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Palmisano outlines IBM's $10 billion initiative

By Stacy Cowley and Ed Scannell, IDG News Service
October 31, 2002 12:00 PM ET

IDG News Service - IBM CEO Sam Palmisano spoke yesterday before a gathering of several hundred top IBM customers and executives, offering a State-of-the-Union-like rundown on IBM's view of the IT industry and vision of its future.
The technology industry moves through eras every 20 years or so, Palmisano said, and it's now entering a new one: A wave of integration and "on demand" business capabilities that will allow organizations to respond rapidly to constituent needs and market trends.
On-demand computing was the theme of his talk, as Palmisano outlined the forces and technological advances driving the new wave, to which IBM is committing $10 billion in research and development, acquisition and marketing funds. During his talk, which was also webcast to IBM's 350,000 employees worldwide, Palmisano said he planned to put Irving Wladawsky-Berger, currently vice president of IBM Server Group Technology and Strategy, in charge of a new on-demand computing initiative.
"In my point of view, what you are seeing is a fundamental shift that is a long-term shift, that is irreversible," he said.
As companies began adopting e-business technologies, they first focused on access: putting information on the Web, enabling some e-commerce and so on, Palmisano said. Next came the integration phase, as businesses worked for internal integration, adopting enterprise resource planning and customer relationship management systems and building connections between them.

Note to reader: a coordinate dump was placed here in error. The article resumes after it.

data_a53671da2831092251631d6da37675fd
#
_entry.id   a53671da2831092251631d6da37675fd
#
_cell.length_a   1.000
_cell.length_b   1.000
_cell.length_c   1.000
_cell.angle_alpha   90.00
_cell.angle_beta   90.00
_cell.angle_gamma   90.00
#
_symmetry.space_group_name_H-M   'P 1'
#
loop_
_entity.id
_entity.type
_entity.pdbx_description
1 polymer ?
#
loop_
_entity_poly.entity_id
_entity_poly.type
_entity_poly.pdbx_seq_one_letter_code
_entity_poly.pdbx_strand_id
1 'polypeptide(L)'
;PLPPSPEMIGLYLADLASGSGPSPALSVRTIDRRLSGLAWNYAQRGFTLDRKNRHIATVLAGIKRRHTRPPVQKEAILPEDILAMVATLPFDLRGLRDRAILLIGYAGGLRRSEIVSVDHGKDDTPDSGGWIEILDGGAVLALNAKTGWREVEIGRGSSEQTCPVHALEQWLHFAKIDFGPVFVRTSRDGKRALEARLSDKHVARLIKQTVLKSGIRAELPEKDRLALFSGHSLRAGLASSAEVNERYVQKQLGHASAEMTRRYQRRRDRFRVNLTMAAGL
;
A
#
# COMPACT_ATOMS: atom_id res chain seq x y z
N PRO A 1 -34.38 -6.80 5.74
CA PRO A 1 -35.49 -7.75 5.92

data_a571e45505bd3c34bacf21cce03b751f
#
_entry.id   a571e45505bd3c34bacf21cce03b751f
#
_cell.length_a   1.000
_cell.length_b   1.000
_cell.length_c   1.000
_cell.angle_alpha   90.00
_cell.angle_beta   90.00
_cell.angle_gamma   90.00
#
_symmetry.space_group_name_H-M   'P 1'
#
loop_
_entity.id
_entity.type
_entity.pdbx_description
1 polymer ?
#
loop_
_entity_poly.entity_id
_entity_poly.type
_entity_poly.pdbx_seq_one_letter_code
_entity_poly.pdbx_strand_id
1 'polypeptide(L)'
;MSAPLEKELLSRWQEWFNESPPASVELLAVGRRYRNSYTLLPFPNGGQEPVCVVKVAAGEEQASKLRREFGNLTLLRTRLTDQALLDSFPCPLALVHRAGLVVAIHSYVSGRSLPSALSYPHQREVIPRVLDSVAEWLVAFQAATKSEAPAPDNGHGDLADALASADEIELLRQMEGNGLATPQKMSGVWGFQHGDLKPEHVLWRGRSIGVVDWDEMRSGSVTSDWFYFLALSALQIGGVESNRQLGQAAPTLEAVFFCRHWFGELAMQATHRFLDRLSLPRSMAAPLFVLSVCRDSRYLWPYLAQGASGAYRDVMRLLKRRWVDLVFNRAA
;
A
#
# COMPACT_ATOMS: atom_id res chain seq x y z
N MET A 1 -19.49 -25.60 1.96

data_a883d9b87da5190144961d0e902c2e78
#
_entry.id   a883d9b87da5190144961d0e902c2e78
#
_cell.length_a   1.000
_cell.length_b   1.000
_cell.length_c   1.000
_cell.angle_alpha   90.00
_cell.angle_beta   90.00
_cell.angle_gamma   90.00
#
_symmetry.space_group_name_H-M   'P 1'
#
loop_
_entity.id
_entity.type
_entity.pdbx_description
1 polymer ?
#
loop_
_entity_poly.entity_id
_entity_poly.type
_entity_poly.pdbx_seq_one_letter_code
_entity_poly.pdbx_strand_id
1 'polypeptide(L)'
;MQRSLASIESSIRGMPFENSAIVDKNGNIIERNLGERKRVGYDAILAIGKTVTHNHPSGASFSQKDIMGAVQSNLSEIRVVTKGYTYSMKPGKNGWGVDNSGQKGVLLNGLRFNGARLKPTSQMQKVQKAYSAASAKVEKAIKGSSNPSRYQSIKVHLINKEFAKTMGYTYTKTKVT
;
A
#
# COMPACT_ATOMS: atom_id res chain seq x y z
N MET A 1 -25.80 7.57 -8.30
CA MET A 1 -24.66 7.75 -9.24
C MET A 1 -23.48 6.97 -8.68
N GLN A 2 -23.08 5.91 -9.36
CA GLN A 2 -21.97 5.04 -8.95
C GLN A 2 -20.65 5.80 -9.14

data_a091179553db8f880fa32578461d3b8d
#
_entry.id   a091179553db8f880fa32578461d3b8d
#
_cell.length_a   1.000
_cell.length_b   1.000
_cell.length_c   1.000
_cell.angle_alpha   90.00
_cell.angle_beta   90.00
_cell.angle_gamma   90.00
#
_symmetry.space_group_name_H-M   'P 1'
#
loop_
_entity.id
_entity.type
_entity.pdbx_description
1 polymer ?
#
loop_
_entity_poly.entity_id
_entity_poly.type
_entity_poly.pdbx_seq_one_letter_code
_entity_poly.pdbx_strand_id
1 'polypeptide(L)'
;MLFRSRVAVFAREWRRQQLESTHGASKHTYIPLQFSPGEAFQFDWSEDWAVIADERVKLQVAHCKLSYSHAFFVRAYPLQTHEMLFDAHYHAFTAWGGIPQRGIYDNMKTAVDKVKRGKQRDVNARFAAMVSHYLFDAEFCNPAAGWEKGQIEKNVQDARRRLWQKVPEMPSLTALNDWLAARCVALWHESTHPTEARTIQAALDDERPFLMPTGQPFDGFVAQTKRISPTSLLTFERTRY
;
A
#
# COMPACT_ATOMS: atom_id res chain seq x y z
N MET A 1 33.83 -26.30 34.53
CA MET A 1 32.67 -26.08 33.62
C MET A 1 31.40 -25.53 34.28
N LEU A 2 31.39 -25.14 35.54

The next stage, the on-demand transition, is about extending the enterprise beyond its borders, integrating fully with customers, partners and suppliers and using IT to increase businesses' flexibility and responsiveness, he said.
IBM saved $6.2 billion in costs by adopting integration technologies, but its savings from on-demand technologies will be even greater, Palmisano said.
He sees open standards and virtualization as major components of on-demand computing, with grid computing and autonomic technologies key to creating infrastructures robust enough to support enterprises' increasing IT complexity.
Grid computing is "operational, it's functional, it's here," Palmisano said, citing a cancer research project IBM is working on in partnership with the University of Pennsylvania. "But there's really another dimension to solving the problem: Become autonomic."
IT systems need to become more like the human body, able to repair, protect and optimize themselves, Palmisano said. IBM's Project eLiza is an umbrella encompassing dozens of IBM software and hardware autonomic initiatives, which are now paying off with new capabilities in products, including Tivoli and DB2, he said.
IBM released a white paper yesterday, titled "Living in an On Demand World," further outlining its position on the issues Palmisano addressed.
"Customers increasingly want products and services on their own terms, specific to their needs -- when, where and

Reprinted with permission from Story copyright 2014 International Data Group. All rights reserved.
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